Nobody ever came back to the membership counter, and the signs posted there were written precisely for keeping newbies like myself from pestering the employees at the main counter. My human interaction quota had been passed long before at the march, so I left, consoling myself with the fact that my dvd’s from Netflix would be arriving soon. I stopped back at the apartment for my laptop, and gave in to the eclair that was calling my name from the Hungarian Pastry Shop. I sat at a table back in the dimly-lit recesses and drank coffee cut with milk. I have yet to go anywhere in New York where they offer cream freely; milk seems to be the staple, but that’s probably better for me, considering the spectacular pastry that I devoured slowly, each delicate bite melting on my tongue. I’d take a bite and push the plate away, read a bit more of the script a friend had emailed me, then take another bite. I ate the whole thing in this way, stretching it out over an hour as couples and friends chatted together at the surrounding tables.
From time to time I’d glance up, startled to see a giant calico cat walking casually around the tables, hopping up on a chair and soliciting pets from a young woman sitting with her laptop. She lowered the screen a bit to murmur across the table at the cat, who sat with her eyes blinking slowly on the seat of the chair. Did you know that virtually all calico cats are female? I didn’t know that until I worked at the animal shelter for awhile. Next to the cat, at the young woman’s table, a man sat with his own laptop, his back to me. I could see his screen, and a snatch of writing visible from several feet away, the words in giant font read “The effects of globalization changes our…”
I stuffed a dollar in their tip jar on my way out, and it was dusk and the enormous cathedral at the end of my street rose up, its walls glowing dimly in the receding light.
And later I sat on a bench under the canopy of trees lining Riverside Drive as the sun slipped lower in the sky, talking on my cell to friends back in California, who told me my voice sounded good, that I sounded happy. And the evening was warm and it was summer and I sat in my t-shirt and jeans, the headband of my baseball cap damp with sweat, and a woman with an elderly collie shuffled by, and the collie gave me a sideways look, a look that said, “I have secrets that nobody will ever know.” And the woman smiled down at me because, like most dog owners, she liked that I paid attention to her collie. And when I hung up the phone I got to my feet and wandered back up 112th St, the lights of the apartments lit up and the air still and warm. And I was reluctant to unlock the door to my building and climb the stairs to my desk, where I sat and wrote this without thinking too much about it, since sometimes that’s the only way I can get things done.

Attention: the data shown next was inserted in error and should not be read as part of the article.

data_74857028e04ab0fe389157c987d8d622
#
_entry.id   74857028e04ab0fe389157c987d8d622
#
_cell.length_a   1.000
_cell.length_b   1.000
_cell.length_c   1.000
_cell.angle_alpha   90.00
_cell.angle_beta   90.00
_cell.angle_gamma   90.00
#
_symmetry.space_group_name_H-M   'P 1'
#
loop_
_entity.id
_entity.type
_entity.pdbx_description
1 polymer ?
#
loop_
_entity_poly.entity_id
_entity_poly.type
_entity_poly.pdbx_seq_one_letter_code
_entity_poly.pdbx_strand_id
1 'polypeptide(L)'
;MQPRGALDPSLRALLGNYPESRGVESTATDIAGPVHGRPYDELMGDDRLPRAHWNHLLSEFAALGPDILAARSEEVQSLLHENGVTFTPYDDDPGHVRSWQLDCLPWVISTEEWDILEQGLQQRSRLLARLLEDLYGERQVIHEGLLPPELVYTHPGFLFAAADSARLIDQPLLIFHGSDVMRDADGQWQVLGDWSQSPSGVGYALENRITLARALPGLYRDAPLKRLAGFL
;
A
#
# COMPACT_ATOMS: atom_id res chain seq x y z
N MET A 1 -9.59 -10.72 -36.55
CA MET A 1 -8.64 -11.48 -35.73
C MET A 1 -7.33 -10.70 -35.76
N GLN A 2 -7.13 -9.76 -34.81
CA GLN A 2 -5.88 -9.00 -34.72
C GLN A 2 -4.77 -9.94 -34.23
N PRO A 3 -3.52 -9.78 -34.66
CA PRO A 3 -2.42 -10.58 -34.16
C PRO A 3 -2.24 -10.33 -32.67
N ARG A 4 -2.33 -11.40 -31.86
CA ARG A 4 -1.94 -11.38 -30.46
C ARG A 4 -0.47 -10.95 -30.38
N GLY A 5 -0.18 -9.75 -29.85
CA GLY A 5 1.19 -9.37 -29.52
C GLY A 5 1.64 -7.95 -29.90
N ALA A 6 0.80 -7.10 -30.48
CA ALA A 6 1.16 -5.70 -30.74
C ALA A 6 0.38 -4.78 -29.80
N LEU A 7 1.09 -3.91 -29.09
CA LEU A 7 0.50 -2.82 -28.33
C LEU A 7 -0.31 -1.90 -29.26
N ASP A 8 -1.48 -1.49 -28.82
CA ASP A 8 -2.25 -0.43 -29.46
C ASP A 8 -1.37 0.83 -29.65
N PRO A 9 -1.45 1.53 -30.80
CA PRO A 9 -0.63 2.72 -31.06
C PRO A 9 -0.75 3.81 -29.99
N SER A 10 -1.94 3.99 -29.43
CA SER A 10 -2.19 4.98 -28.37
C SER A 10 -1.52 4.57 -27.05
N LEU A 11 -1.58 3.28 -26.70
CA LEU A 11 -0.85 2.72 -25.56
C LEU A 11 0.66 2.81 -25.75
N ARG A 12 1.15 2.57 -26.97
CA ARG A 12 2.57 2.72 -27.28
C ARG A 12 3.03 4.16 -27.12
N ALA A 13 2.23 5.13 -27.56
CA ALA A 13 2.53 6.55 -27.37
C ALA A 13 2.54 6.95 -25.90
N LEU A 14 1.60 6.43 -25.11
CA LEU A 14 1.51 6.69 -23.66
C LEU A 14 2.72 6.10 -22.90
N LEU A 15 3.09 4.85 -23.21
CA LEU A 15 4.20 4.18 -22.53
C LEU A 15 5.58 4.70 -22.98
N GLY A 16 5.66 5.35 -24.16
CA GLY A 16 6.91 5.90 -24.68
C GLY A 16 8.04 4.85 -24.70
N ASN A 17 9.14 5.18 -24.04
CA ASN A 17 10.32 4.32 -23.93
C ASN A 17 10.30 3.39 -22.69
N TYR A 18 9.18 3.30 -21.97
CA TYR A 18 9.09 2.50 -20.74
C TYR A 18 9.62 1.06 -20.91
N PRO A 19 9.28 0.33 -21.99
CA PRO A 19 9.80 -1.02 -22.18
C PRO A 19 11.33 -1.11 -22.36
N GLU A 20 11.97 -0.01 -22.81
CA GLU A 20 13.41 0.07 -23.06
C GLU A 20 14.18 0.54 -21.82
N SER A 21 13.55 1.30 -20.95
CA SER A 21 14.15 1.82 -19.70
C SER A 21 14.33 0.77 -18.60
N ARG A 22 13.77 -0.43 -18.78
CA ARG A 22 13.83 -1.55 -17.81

I’ve lived in New York for two weeks, barely enough time for first impressions. But the conversations I’ve had with the people I’ve met, some fellow bloggers, some Columbia students in other programs, have each lasted for hours. Yesterday a retired blogger met up with me for lunch at Tom’s Diner, which is, from what I’ve been told, both the exterior of the Seinfeld restaurant and the inspiration for the Suzanne Vega tune. I don’t recommend their food. But later we grabbed coffee across the street and sat at a table outside on Broadway and W 113th, under the scaffolding that surrounded the building. And as we talked the rain broke through the heat and fell in waves across the sidewalk, and we were outside but dry, and this made me happy.
I’m sitting now in the Reading Room at the Public Library on 42nd St, cool air washing over me, the ceiling above me painted with rose-tinged clouds. Orientation for the writing program begins tomorrow and lasts two days, and then classes start on Tuesday, just after Labor Day. I’m anxious to get started, to have the focus and the access to the school’s facilities. But I’m glad that I arrived when I did, in time to get settled, in time to see brief snatches of the city before school work takes over. Something tells me that I will look back on these two weeks with fondness, the weeks I spent in New York with each day free, taking the subway, buying things for the apartment to make it my home, meeting people and having conversations that lasted for hours, each of them a tiny spark guiding me through the city.